(465) in master.cf.
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Re: TLS Settings and Mobile Clients

asai

> to allow clients you should enable ports submission (587) and submissions
> (465) in master.cf.

Thanks for your reply.  We are already doing that.  The main question is
just what will break if we allow TLS only.  Do you have any experience
with this?

Thank you,

Asai

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Re: TLS Settings and Mobile Clients

Benny Pedersen-2
Asai skrev den 2020-08-06 00:08:
>> to allow clients you should enable ports submission (587) and
>> submissions
>> (465) in master.cf.
>
> Thanks for your reply.  We are already doing that.  The main question
> is just what will break if we allow TLS only.  Do you have any
> experience with this?

nothing will break if tlsv1.1 is disabled, so end result is to not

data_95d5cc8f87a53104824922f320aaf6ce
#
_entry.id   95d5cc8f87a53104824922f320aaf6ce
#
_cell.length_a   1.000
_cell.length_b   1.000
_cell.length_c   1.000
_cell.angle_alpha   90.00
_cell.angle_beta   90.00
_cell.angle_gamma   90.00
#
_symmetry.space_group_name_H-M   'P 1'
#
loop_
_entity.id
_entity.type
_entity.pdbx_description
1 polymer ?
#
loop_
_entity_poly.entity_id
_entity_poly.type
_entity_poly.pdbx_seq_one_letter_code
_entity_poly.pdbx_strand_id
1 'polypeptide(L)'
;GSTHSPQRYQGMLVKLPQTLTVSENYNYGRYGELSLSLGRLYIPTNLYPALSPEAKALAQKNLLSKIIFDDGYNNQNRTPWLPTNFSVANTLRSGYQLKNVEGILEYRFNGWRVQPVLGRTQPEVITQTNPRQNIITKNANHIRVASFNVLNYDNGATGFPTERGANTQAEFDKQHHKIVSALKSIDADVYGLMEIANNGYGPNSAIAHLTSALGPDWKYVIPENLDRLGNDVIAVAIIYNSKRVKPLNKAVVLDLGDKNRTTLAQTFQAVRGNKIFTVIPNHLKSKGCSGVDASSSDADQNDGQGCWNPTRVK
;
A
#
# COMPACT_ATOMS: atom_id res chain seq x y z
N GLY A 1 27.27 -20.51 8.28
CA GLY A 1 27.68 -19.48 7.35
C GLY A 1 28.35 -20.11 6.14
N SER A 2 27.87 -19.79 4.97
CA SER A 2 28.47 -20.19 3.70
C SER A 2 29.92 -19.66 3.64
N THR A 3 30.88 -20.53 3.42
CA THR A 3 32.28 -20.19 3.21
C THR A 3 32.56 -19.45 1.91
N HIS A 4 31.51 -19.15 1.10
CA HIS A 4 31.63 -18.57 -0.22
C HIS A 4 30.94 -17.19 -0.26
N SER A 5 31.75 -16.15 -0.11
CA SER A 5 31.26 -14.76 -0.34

support sslv2, sslv3, tlsv1.1, all enabled is then tlsv1.0 tlsv1.2
tlsv1.3 if availble in openssl

disable tlsv1.0 tlsv1.1 will break windows 7, but its unsupported so if
none use tlsv1.0 its safe to disabled it

overall details is more complicated
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Re: TLS Settings and Mobile Clients

@lbutlr
In reply to this post by asai
On 05 Aug 2020, at 16:08, Asai <[hidden email]> wrote:
> The main question is just what will break if we allow TLS only.

Software more than a decade old that is unsupported.

TLSv1.0 and 1.1 should no longer be used for anything but opportunistic unvalidated encryption on port 25, no non TLS should be used under any circumstances.





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Re: TLS Settings and Mobile Clients